Image: Nintendo

NVIDIA has revealed via its LinkedIn page that it is seeking a software engineer to “pioneer the next generation of Graphics Developer Tools for game consoles,” a potential indication of green team bolstering its current squad in preparation for new hardware and/or software for an unannounced gaming system. Creating graphics profiler features for NVIDIA GPUs, implementing graphics debugging features, and writing “fast, effective, maintainable, reliable, and well-documented code” are among the responsibilities that NVIDIA has listed for the new position, which is full time and may come with a base salary as high as $173,250. Being that NVIDIA already supplies hardware for the Nintendo Switch in the form of the Tegra SoC, many have already begun speculating that this may be a sign of the hybrid system’s successor having entered into a more significant phase of development.

Game Console Developer Tools Engineer responsibilities:

  • Create graphics profiler features for NVIDIA GPUs, enabling developers to achieve higher and more consistent frame rates.
  • Implement graphics debugging features by reading / writing GPU registers and memory, and by processing and manipulating GPU commands at the driver level.
  • Work closely with internal and external partners including other peer organizations within NVIDIA.
  • Drive technology discussions and provide valuable feedback about the architecture.
  • Effectively estimate and prioritize tasks in order to create a realistic delivery schedule.
  • Write fast, effective, maintainable, reliable and well documented code.
  • Provide peer reviews to other engineers including feedback on performance, scalability and correctness.
  • Document requirements and designs, and review documents with key partners.
  • Demonstrate growth in technical and non-technical abilities.
  • Meet with the QA Department to develop a test plan for new features.

Are you passionate about 3D graphics, GPUs, and low-level, close to the hardware programming? Have you ever dreamed of helping bring video games to life? Do you want to work with a fast, agile, and experienced team? Are you ready to move at the speed of light? NVIDIA is looking to hire a deeply technical, creative and hands-on software engineer to pioneer the next generation of Graphics Developer Tools for Game Consoles. You will work with the NVIDIA Graphics Tools team to build tools that enable developers worldwide to harness the full power of NVIDIA GPUs. We are looking for a low-level programmer to help us provide the best possible experience for game developers seeking to debug and optimize their games.

Source: LinkedIn

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4 comments

  1. The problem with Nvidia in this space is they don't have the same consistent level of improvement that AMD is known for. They release a product and it performs great but that's it that's the product and how it performs. They rarely see improvements year on year.
  2. NVIDIA has revealed via its LinkedIn page that it is seeking a software engineer to “pioneer the next generation of Graphics Developer Tools for game consoles

    So, screw hiring a competent SW engineer to finally optimize their broken drivers that still have issues:

    Audio drop-out when playing back Dolby Atmos OVER a year later

    Continued ShadowPlay issues, etc.

    Or, what about NVIDIA's other unstable software like BroadCast, NVIDIA's abandoned GameStream (thank goodness for ML), GFE issues (FPS counter, Ansel, GFE still fails to scan and read all local games, etc.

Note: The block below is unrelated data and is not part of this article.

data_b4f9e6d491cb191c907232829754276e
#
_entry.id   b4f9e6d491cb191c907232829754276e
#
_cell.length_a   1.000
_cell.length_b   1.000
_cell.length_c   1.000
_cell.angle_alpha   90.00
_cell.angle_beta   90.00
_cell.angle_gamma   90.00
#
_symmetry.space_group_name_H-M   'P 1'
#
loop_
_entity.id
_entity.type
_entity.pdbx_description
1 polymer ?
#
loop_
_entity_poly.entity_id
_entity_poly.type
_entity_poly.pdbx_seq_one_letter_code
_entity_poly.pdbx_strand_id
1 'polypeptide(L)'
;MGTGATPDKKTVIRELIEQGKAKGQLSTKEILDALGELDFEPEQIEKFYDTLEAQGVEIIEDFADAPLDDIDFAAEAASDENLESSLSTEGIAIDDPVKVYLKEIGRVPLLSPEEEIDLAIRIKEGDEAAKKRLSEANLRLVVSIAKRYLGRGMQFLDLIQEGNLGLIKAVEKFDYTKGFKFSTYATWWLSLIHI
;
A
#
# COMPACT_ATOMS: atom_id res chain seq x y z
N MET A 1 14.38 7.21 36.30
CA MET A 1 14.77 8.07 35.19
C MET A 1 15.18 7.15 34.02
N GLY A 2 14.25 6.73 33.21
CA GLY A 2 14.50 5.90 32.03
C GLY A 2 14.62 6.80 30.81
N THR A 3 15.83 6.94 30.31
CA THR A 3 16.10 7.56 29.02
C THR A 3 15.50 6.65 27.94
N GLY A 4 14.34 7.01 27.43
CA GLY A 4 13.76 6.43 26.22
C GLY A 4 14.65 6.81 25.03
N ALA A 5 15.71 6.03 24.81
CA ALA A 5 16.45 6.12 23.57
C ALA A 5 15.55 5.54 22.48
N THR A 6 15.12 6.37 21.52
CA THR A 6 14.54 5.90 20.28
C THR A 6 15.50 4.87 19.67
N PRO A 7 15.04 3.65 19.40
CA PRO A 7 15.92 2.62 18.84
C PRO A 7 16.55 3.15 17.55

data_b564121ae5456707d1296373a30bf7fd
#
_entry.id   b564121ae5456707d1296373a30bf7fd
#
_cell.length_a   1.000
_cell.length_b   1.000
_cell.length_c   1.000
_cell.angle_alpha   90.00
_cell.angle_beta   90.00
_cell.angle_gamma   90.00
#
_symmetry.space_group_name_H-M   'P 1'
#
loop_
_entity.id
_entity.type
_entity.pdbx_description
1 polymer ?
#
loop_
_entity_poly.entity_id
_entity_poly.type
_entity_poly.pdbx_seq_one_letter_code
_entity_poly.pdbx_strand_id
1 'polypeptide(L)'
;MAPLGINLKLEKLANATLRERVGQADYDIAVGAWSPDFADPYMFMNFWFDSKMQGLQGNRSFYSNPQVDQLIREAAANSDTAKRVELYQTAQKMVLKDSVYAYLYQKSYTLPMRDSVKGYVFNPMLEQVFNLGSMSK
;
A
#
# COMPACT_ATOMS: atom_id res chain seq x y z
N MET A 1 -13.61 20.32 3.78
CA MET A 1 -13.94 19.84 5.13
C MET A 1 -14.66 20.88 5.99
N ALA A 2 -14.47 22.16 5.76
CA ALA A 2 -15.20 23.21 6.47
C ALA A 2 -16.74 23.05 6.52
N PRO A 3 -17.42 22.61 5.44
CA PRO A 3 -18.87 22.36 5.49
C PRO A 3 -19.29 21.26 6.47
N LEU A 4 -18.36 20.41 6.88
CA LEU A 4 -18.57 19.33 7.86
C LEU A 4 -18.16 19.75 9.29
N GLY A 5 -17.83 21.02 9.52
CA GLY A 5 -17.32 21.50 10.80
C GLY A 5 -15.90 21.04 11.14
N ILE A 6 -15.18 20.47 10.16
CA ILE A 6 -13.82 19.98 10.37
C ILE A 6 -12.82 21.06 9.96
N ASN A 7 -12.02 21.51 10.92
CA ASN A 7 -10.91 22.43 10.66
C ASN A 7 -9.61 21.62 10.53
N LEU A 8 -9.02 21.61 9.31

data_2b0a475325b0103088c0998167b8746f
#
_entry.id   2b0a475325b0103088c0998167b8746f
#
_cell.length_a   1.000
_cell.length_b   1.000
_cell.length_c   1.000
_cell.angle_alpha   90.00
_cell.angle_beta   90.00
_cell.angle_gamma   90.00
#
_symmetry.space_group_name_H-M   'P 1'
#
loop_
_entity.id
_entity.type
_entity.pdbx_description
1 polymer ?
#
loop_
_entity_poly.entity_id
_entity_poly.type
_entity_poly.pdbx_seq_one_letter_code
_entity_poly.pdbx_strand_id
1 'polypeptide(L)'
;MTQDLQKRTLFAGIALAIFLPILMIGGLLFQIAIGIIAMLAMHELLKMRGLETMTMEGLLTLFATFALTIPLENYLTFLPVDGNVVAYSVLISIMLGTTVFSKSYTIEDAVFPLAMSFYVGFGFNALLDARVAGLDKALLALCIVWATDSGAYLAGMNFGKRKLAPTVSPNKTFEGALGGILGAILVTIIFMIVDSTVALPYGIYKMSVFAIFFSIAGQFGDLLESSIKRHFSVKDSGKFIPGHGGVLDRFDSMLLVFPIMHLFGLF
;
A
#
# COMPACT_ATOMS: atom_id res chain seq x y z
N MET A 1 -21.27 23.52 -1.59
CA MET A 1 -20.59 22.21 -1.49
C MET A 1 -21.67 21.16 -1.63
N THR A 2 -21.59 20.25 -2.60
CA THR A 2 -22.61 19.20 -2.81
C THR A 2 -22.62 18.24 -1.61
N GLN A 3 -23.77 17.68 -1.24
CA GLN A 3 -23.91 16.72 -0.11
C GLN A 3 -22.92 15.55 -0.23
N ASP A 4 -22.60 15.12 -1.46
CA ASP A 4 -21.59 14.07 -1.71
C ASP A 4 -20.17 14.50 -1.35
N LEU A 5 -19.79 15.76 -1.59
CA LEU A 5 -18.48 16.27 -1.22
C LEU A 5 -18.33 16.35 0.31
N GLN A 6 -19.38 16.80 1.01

Yeah, NVIDIA is not known to be "excellent" in software as to every one NVIDIA's team bug fix, its team will break 5 at the process.

    Nothing good will come out of this until NVIDIA gets rid of its major problem which is its lazy/inferior current software team.
  3. So, screw hiring a competent SW engineer to finally optimize their broken drivers that still have issues:

    Audio drop-out when playing back Dolby Atmos OVER a year later

    Continued ShadowPlay issues, etc.

    Or, what about NVIDIA's other unstable software like BroadCast, NVIDIA's abandoned GameStream (thank goodness for ML), GFE issues (FPS counter, Ansel, GFE still fails to scan and read all local games, etc.

    Yeah, NVIDIA is not known to be "excellent" in software as to every one NVIDIA's team bug fix, its team will break 5 at the process.

    Nothing good will come out of this until NVIDIA gets rid of its major problem which is its lazy/inferior current software team.
    I rarely read things like this, typically what you find is green phallus fluffing statements.
  4. The problem with Nvidia in this space is they don't have the same consistent level of improvement that AMD is known for. They release a product and it performs great but that's it that's the product and how it performs. They rarely see improvements year on year.
    I actually thought it was the relationship with partners. Once nVidia gets into your pocket they squeeze for everything they are worth. At least that's what I've heard, I have no data to back it up.

    This was allegedly why Microsoft didn't consider them for any consoles after the original Xbox. Every console developer counts on their production costs being able to go down over time. nVidia counts on their margin going up over time. It just doesn't tend to work out. Same story with Sony / PS3.

    I guess you could point to the Switch and say - well, what about that? In that case, Nintendo is using a stock SOC with no custom modifications that nVidia was having a really hard time finding a home for. I doubt Nintendo gets any sweetheart deals after that initial run of overstock parts is burned through, but who knows.

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